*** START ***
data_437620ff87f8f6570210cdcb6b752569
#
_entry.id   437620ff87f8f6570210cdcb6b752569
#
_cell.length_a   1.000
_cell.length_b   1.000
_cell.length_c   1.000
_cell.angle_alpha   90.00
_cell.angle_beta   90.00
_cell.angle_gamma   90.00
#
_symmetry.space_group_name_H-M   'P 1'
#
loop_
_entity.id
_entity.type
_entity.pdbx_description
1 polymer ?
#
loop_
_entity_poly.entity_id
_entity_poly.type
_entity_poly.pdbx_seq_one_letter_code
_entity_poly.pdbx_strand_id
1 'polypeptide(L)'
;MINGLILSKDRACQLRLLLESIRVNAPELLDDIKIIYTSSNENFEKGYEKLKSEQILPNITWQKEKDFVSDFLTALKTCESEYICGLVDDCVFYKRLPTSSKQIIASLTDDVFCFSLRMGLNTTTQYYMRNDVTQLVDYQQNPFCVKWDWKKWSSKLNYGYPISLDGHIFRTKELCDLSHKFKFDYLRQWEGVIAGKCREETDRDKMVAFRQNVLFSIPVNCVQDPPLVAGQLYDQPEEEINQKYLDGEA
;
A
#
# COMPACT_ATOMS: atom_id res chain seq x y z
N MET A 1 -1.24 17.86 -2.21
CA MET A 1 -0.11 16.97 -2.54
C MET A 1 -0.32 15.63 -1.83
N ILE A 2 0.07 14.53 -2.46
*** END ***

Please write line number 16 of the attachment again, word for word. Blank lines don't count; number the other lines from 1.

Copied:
_entity.type